“Employer groups,” The Washington Post reports, “turned out in force Monday to challenge rules proposed by the National Labor Relations Board that would streamline the process for holding union elections and make it easier for workers to organize.” The article observes that private sector union membership has fallen nearly 30 percent over the past 60 or so years, perhaps an indication that the existing legal structure is bent to the advantage of employers.
While federal labor statutes and rules certainly affect the outcomes of negotiations between capital and workers, it is little understood how much huge corporations benefit from the lack of a free market and legitimate competition more generally. Contrary to the most oft-repeated and widely-accepted myths, the most established firms are those that fight most fiercely against competition.
A true free market, by comparison to state capitalism, makes accumulating wealth and power far more difficult than people typically imagine. The reason for the misconception — the myth that Big Business longs for laissez-faire — is the related misreading of the present state capitalist economy, dominated by giant corporations, as a free market; at the risk of spoiling the ending, it isn’t one (or even anything close).
The profile of today’s economy is thoroughly shaped by the state and the powerful interests behind it, leaving little room for the kinds of voluntary, mutually beneficial exchanges that market anarchists mean when we say “free market.” Even where an agreement or commercial relationships seems on its face to be undertaken peacefully, absent coercion, the framework within which it takes place is almost always altered and defined by state aggression.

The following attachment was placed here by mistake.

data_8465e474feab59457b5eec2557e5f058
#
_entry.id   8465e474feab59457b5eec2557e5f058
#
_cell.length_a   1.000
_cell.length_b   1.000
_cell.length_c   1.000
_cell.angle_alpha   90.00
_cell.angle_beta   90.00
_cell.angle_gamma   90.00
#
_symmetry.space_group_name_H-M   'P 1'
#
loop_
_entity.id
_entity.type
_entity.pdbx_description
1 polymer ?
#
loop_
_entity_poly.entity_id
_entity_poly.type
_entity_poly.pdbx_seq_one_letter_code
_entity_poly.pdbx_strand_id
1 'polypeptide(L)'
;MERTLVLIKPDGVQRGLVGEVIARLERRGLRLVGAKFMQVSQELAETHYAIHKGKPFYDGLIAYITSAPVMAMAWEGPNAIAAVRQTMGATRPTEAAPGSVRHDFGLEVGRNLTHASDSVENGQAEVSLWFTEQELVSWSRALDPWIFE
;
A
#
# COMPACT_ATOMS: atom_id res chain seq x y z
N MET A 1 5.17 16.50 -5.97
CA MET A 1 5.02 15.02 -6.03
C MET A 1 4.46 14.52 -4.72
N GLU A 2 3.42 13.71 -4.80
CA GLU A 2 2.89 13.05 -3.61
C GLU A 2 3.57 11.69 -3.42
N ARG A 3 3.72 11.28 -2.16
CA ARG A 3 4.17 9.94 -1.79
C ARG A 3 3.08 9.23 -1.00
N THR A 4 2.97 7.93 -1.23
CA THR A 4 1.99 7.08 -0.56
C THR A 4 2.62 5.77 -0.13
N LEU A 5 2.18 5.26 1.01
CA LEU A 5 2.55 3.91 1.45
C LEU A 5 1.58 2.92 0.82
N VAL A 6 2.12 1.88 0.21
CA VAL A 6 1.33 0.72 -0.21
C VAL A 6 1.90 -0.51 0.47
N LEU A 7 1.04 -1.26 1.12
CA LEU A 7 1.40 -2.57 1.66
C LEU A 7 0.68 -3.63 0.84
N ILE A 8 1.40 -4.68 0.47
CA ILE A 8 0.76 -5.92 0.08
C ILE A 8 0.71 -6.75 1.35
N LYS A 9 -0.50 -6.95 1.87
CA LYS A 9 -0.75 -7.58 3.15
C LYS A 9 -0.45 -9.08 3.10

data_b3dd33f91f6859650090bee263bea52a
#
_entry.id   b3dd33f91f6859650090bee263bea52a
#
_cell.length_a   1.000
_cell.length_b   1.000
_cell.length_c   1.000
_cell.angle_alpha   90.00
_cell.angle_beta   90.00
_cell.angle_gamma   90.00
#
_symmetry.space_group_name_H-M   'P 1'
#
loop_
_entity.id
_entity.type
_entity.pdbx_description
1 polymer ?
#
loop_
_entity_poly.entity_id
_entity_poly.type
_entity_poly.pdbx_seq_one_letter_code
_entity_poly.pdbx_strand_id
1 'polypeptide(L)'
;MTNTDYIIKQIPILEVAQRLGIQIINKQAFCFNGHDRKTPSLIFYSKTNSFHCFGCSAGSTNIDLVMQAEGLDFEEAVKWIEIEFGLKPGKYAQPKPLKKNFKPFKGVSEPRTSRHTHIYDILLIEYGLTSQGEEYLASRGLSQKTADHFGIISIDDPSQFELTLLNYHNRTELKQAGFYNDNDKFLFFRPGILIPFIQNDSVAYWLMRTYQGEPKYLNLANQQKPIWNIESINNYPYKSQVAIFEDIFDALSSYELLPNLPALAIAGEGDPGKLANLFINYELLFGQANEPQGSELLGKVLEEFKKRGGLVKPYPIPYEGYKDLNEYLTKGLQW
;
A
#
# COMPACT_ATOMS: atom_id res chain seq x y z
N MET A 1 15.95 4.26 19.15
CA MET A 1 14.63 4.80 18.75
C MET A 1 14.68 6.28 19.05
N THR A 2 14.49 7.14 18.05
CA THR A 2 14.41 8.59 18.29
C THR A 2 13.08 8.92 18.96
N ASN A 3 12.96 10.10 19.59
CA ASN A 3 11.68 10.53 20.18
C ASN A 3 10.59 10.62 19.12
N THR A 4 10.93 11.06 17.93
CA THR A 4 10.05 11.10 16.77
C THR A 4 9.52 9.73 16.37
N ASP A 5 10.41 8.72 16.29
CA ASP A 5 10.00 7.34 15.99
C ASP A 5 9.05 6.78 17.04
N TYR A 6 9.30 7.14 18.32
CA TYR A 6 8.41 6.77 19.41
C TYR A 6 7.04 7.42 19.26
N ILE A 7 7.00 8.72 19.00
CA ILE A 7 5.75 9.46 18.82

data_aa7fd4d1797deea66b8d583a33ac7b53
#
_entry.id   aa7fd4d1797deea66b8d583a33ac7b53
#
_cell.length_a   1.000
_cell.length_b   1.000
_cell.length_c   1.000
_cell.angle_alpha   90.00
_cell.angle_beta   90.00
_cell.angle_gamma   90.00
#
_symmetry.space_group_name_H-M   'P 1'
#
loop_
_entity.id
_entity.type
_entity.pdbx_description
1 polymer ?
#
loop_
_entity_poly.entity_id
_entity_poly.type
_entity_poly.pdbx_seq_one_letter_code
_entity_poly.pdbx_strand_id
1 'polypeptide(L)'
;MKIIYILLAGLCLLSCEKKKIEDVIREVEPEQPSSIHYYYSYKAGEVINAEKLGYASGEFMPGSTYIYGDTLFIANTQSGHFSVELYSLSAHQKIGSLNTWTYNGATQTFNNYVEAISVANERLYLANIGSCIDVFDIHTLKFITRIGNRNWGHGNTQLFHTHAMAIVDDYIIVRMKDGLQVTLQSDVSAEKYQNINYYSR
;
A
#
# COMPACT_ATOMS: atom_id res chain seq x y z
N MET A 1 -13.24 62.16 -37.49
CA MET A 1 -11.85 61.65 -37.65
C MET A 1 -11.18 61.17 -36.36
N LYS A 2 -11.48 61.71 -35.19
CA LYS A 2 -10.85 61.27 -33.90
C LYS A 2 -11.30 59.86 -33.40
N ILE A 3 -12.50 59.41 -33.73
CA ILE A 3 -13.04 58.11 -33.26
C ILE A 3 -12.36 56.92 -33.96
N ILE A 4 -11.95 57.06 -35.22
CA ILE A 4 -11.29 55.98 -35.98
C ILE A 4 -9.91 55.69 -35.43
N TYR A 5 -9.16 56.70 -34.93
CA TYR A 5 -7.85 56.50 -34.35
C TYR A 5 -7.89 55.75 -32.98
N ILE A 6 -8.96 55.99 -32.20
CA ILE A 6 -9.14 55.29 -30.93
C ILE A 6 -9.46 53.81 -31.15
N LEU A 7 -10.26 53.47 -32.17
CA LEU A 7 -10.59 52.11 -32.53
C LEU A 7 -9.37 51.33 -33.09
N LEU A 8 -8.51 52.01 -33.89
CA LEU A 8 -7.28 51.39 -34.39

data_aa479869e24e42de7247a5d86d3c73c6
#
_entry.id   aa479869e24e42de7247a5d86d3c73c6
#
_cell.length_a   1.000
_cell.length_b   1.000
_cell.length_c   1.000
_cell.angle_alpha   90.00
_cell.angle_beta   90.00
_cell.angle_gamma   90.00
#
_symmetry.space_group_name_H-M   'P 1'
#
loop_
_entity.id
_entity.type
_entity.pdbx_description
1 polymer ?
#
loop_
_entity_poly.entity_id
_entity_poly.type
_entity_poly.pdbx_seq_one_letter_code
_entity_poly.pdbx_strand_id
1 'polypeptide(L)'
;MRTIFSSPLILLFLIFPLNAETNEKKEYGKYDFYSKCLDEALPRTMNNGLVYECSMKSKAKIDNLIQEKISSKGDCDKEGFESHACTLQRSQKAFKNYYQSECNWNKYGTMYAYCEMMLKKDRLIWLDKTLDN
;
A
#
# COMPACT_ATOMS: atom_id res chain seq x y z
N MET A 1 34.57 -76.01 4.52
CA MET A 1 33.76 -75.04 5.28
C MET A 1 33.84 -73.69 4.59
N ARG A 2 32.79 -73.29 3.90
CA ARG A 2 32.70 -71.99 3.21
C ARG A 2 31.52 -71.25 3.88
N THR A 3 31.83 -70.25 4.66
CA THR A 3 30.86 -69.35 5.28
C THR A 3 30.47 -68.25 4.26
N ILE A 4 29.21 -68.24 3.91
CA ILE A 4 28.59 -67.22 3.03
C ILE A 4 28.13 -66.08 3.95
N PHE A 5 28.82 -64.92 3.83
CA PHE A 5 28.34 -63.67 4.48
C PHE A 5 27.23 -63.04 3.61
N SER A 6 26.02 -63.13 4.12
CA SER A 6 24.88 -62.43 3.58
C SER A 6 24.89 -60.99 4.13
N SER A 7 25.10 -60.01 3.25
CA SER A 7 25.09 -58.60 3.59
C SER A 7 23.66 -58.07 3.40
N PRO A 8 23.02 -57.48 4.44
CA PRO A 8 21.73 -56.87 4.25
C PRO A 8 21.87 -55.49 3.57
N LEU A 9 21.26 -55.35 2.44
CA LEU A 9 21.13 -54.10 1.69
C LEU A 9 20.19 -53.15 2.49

An illustrative example, which can also act as an analogy, is the adhesion contract, the kind of boilerplate agreement that contains terms quite friendly to the drafter and usually very unfair to the other party. Whether an agreement is unfair, of course, turns very heavily on questions about whether both parties understand its terms, enter into it free of duress, and have the mental capacity to agree at all (for example, that they’re of age).
Still, even where all of these conditions fall into place, market anarchists consider the totality of the economic circumstances that lead to the set of available alternatives that buyers and sellers of goods and services are met with. As Roderick T. Long colorfully explained the inquiry, “If I would rather be punched in the face than pay you a million dollars not to punch me in the face, that may explain why I’m getting punched in the face, but only relative to the background conditions that explain why these are my only options.”
The state’s interference in the economy, favoring rich and entrenched companies, systematically closes off options for workers and the less privileged; it thus creates an economic environment in which those latter groups must accept terms that they would summarily dismiss in a real free market, where open competition would undercut state-privileged monopolies.
In the law, everything from zoning laws and corporate subsidies to inappropriately-named “consumer protection” rules and professional licensure all work together to favor Big Business. The aggregate of elitist laws, their functional effect, is to allow purchasers of labor hours to buy them at a discounted price — discounted, that is, as compared to the price in a hypothetical free market.
So when market anarchists contemplate the employer-employee bargain, we do so not in the narrow terms of the mainstream debate, but with an eye to the full range of state controls and impediments that result in the current situation.
It was once thought — by American free market flag-bearers like Josiah Warren and Benjamin Tucker — that markets were a great path to justice for the laboring common man; their arguments are as relevant and compelling today as they were in the nineteenth century. Markets are able to check the power of commercial interests, but only if we free them from the corrupt rapacity of politics.